Festival Final Events
Since the last issue of Grapevine there have been six more great musical occasions as part of our Festival of Sacred Music, including, of course, the fabulous closing concert.
The first of these was on Sunday, 22 February, when our evening worship featured music written for the Russian Orthodox liturgy and sung by the Russian Choral music choir: Russkaya Cappella. Our minister, Scott McKenna, opened the service by leading us in a time of silent prayer, encouraging us to use the prayer of the heart, the Jesus prayer, ‘Lord Jesus Christ, Son of God, have mercy on me a sinner,’ as in the Orthodox tradition. The pieces which the choir then sang focussed on Lent and included Turchaninov’s ‘Let all mortal flesh keep silence’ and Rachmaninoff’s ‘To Thee we sing.’ Afterwards many comments were made about how listening to this very special spiritual music had been a truly inspirational experience.
On Saturday evening, 7 March, a substantial audience, many from outside our own congregation, gathered to hear Dr James Reid-Baxter lecture on A Garden in the North: Scottish Sacred Music up to the Reformation. The lecture was illustrated by Sang Scule, a groupwho specialise in singing early Scottish music, directed by James Hutchison, with Eric Thomas on lute. We were led on a fascinating journey as we heard how Scottish spirituality, history and poetry flourished from the evangelical mission of St Ninian in the fifth century, via the Middle Ages and the Renaissance, to the Reformation. Dr Reid-Baxter was an entertaining lecturer and the music he had chosen was extremely varied. In addition, the booklet he had provided was splendidly informative: a treasure to be kept.
On Tuesday, 10 March, the Choral Afternoon Service held in the upper hall was extremely well attended, in fact it was standing room only! The service was led by Sheila Bryer with a quartet from Mayfield Salisbury Chamber Group: Julie Morrice, Katrine Townhill,( technically not in the chamber group, just a pal of Walter’s) Henry Pemberton and Walter Thomson. There was hymn singing by the whole congregation, an anthem and the Lord’s Prayer from the quartet, but also a spoken psalm and a ‘workshop’ in which we all learnt to sing Gyorgi Kerenyi’s Dona nobis pacern in four parts! It was a rich and varied experience very much appreciated by the many there who find attending evening events more difficult.
Then on Palm Sunday, 29 March, the 10.45am morning service included a dramatic choral setting of the Gospel reading for Palm Sunday arranged according to the ancient plain-song together with music by the renaissance composer, Tomás Luis de Victoria, adapted to the English words by William Ratcliffe. The different roles: narrator, Jesus, Judas, Pilate, were assigned to different voices from the Chamber Group, while the Choir sung the part of the crowd. The full text was printed in the Order of Service thus allowing the congregation to feel fully involved in this most dramatic of Biblical readings. A long prayerful silence followed the final chorus, ‘Truly This was the Son of God’: the only possible response to such a moving rendering.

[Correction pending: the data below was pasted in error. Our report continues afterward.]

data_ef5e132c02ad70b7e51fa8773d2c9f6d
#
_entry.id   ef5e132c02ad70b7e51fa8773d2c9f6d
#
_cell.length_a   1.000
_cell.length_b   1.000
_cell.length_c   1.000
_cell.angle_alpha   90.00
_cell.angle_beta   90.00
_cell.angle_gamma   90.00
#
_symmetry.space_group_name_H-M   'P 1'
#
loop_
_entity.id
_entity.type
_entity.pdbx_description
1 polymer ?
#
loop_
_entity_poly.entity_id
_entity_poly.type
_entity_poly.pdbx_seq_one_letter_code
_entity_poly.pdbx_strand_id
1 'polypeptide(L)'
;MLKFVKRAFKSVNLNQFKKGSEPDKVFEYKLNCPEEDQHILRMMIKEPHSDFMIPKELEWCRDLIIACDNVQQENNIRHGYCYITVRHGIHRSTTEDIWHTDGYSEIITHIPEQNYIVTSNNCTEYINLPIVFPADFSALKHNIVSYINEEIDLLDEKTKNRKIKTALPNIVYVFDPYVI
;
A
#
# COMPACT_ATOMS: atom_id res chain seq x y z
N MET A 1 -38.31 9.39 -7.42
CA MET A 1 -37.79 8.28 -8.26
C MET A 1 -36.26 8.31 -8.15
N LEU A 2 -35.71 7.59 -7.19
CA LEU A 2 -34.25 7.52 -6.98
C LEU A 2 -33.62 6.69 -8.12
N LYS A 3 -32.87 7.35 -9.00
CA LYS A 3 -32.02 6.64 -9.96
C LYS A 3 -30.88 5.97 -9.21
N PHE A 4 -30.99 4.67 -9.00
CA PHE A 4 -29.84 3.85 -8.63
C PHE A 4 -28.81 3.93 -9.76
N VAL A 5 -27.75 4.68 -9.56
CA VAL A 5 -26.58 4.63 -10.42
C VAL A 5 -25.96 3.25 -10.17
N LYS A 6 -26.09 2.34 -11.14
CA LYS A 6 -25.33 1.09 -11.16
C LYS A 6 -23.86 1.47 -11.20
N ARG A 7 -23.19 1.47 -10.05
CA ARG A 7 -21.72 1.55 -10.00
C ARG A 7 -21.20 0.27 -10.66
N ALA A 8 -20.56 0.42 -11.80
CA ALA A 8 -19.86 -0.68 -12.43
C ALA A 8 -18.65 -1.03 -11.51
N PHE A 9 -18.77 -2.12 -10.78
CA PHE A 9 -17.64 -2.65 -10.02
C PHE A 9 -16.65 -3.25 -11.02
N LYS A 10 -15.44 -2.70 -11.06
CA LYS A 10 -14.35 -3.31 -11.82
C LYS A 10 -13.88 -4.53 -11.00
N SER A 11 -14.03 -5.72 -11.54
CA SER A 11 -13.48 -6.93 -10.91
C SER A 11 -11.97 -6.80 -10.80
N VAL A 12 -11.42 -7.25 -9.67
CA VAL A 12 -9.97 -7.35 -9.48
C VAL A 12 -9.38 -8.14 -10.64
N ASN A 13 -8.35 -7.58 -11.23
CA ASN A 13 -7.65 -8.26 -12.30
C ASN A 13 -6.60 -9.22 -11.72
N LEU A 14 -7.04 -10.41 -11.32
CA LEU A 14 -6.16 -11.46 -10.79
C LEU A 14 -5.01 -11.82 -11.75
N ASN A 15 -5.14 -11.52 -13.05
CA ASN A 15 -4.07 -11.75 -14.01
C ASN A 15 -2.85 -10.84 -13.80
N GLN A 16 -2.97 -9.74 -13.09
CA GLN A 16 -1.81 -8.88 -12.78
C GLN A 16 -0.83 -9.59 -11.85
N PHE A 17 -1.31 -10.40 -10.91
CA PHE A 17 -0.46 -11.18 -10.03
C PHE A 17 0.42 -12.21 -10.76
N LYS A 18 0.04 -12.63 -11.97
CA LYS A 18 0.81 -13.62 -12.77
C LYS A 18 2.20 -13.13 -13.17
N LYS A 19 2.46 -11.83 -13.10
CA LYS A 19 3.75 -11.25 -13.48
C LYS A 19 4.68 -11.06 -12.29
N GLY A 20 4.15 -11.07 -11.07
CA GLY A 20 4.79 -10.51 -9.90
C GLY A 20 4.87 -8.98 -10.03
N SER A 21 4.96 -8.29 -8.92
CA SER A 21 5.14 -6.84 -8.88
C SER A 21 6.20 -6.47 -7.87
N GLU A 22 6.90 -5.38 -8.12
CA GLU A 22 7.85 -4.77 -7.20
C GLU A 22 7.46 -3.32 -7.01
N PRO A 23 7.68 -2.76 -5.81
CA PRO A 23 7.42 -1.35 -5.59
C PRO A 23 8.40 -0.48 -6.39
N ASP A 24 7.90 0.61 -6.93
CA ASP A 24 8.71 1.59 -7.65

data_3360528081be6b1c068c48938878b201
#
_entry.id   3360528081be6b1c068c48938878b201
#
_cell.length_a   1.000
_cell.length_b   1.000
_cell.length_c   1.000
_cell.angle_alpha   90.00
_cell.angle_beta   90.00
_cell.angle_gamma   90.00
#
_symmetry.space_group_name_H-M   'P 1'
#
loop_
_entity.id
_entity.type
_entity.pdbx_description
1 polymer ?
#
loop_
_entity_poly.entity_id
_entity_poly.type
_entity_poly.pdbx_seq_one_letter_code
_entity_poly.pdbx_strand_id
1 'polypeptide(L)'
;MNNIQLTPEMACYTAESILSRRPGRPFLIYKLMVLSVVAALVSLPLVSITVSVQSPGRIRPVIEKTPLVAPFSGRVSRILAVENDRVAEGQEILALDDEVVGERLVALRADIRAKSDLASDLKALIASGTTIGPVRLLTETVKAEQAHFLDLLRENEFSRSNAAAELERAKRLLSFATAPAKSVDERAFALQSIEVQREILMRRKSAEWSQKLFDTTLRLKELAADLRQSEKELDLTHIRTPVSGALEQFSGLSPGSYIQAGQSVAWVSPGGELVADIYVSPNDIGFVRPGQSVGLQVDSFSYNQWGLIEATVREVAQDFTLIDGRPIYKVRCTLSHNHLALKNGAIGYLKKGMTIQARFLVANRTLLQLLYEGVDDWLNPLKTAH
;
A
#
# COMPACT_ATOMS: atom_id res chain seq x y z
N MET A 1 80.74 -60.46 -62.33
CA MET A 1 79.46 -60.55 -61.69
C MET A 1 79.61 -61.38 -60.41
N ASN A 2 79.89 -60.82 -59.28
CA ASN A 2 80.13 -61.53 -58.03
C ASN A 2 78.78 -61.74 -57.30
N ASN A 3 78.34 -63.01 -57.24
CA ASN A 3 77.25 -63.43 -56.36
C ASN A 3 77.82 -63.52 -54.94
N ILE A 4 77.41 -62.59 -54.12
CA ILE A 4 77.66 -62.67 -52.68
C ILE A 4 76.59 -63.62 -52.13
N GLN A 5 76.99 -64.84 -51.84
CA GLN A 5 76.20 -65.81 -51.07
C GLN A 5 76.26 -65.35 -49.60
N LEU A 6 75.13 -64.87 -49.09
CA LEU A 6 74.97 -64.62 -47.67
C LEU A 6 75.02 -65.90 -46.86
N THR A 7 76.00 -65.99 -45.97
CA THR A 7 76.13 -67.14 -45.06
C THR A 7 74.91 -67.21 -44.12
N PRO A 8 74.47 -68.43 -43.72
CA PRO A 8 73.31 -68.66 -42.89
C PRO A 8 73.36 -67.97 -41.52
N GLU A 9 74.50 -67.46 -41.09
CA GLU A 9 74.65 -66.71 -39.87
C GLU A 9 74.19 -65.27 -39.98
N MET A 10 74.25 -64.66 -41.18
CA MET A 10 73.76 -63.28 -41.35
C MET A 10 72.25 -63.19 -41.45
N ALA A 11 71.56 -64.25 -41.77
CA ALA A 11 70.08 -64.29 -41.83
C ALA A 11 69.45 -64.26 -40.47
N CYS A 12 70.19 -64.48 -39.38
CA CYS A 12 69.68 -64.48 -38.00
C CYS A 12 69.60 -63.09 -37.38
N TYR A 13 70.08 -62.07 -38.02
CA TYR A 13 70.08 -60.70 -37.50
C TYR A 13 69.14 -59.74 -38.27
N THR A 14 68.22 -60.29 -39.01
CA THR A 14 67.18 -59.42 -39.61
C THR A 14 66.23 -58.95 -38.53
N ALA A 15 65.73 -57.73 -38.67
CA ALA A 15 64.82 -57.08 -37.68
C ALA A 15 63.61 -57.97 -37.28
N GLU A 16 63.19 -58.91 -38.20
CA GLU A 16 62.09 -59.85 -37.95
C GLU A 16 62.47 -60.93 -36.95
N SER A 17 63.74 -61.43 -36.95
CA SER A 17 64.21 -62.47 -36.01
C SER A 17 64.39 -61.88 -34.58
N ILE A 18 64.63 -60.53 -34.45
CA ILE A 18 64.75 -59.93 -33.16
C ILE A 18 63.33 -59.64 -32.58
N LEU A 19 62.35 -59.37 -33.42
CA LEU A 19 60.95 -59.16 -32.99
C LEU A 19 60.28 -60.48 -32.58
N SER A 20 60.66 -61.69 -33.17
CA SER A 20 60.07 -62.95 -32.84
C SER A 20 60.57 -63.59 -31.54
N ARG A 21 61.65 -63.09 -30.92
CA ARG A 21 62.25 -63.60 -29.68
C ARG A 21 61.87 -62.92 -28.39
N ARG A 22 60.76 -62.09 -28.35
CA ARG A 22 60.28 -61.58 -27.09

On the evening of Maundy Thursday, 2 April, a fully choral service of Holy Communion was held which included Victoria’s Lamentations for Maundy Thursday, Palestrina’s Missa Aeterna Christi Munera, andAllegri’sMiserere. The service was led by Scott with the Chamber Group singing from the balcony. Again the full text was printed in the Order of Service, which also contained explanatory notes on each composer. The whole service was not only extremely prayerful and inspiring but also had a wonderful feeling of connection with the long and continuing history of Christian worship.
Finally, on Sunday evening, 26 April, a large audience enjoyed the Festival Closing Concert: An Easter Celebration. This was a concert of celebratory music centred round Handel’s great Dettingen Te Deum. It was performed by the Mayfield Festival Singers and members of Jubilo, accompanied by an orchestra of local musicians, directed by Walter Thomson with John Willmett on the organ. The programme opened with another 18th Century work, Fracesco Durante’s Magnificat in B flat, a very personal hymn of praise centred on Mary, which provided a pleasing contrast to Handel’s grand celebratory work in praise of the nation. The evening ended with a very convivial get-together in the halls, where glasses of wine were enjoyed along with lots of talk between friends and acquaintances old and new, all brought together by their enjoyment of great music.
Mention must also be made of how, at the 10.45am service throughout the Festival, our Choir and Choral Group have sung specially chosen Introits and Anthems and John Willmett has played particular Voluntaries on both organ and piano. Background information about these special choices has been included in all the Orders of Service sheets which, week by week, have been very much appreciated by those attending.
So our 2014-2015 Festival of Sacred Music has finally come to an end, but the memories of the huge variety of wonderful events will surely continue to live with us and influence our worship for years to come.
‘For many, music enriches our moments of meditation and fills the soul with peace. Set to music, our liturgical texts point beyond themselves, to another, unseen, dimension of our reality’. Scott S McKenna